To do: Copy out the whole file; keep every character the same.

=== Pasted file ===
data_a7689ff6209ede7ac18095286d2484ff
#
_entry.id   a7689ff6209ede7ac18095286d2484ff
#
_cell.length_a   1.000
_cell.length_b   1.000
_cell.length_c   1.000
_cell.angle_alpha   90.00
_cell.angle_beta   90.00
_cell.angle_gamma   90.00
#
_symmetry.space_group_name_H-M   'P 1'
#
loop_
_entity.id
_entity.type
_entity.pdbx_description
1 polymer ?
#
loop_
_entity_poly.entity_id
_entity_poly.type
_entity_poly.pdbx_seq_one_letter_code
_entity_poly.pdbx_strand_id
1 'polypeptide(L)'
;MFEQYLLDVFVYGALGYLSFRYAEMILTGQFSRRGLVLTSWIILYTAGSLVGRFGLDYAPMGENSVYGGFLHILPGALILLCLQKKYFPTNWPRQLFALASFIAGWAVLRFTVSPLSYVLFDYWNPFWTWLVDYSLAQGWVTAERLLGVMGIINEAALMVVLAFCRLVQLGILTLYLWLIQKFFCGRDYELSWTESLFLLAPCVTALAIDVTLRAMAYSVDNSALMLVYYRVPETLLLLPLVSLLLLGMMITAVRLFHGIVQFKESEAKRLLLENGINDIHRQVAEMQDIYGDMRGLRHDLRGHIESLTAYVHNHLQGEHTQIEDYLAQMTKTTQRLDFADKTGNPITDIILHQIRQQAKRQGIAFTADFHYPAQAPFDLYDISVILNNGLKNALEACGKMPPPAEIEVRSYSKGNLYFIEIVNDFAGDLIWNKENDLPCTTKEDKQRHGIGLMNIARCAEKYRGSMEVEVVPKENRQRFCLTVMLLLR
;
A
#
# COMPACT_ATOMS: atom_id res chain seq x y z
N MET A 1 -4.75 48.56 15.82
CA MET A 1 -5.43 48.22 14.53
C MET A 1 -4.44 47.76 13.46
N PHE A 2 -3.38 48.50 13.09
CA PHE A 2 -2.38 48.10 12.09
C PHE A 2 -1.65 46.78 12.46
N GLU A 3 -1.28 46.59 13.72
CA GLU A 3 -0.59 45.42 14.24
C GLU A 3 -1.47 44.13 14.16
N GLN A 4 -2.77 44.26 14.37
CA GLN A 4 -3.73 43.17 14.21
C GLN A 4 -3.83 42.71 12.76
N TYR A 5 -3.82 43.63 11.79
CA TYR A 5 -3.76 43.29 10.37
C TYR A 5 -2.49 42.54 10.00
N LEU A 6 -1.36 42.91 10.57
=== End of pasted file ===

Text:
data_a7689ff6209ede7ac18095286d2484ff
#
_entry.id   a7689ff6209ede7ac18095286d2484ff
#
_cell.length_a   1.000
_cell.length_b   1.000
_cell.length_c   1.000
_cell.angle_alpha   90.00
_cell.angle_beta   90.00
_cell.angle_gamma   90.00
#
_symmetry.space_group_name_H-M   'P 1'
#
loop_
_entity.id
_entity.type
_entity.pdbx_description
1 polymer ?
#
loop_
_entity_poly.entity_id
_entity_poly.type
_entity_poly.pdbx_seq_one_letter_code
_entity_poly.pdbx_strand_id
1 'polypeptide(L)'
;MFEQYLLDVFVYGALGYLSFRYAEMILTGQFSRRGLVLTSWIILYTAGSLVGRFGLDYAPMGENSVYGGFLHILPGALILLCLQKKYFPTNWPRQLFALASFIAGWAVLRFTVSPLSYVLFDYWNPFWTWLVDYSLAQGWVTAERLLGVMGIINEAALMVVLAFCRLVQLGILTLYLWLIQKFFCGRDYELSWTESLFLLAPCVTALAIDVTLRAMAYSVDNSALMLVYYRVPETLLLLPLVSLLLLGMMITAVRLFHGIVQFKESEAKRLLLENGINDIHRQVAEMQDIYGDMRGLRHDLRGHIESLTAYVHNHLQGEHTQIEDYLAQMTKTTQRLDFADKTGNPITDIILHQIRQQAKRQGIAFTADFHYPAQAPFDLYDISVILNNGLKNALEACGKMPPPAEIEVRSYSKGNLYFIEIVNDFAGDLIWNKENDLPCTTKEDKQRHGIGLMNIARCAEKYRGSMEVEVVPKENRQRFCLTVMLLLR
;
A
#
# COMPACT_ATOMS: atom_id res chain seq x y z
N MET A 1 -4.75 48.56 15.82
CA MET A 1 -5.43 48.22 14.53
C MET A 1 -4.44 47.76 13.46
N PHE A 2 -3.38 48.50 13.09
CA PHE A 2 -2.38 48.10 12.09
C PHE A 2 -1.65 46.78 12.46
N GLU A 3 -1.28 46.59 13.72
CA GLU A 3 -0.59 45.42 14.24
C GLU A 3 -1.47 44.13 14.16
N GLN A 4 -2.77 44.26 14.37
CA GLN A 4 -3.73 43.17 14.21
C GLN A 4 -3.83 42.71 12.76
N TYR A 5 -3.82 43.63 11.79
CA TYR A 5 -3.76 43.29 10.37
C TYR A 5 -2.49 42.54 10.00
N LEU A 6 -1.36 42.91 10.57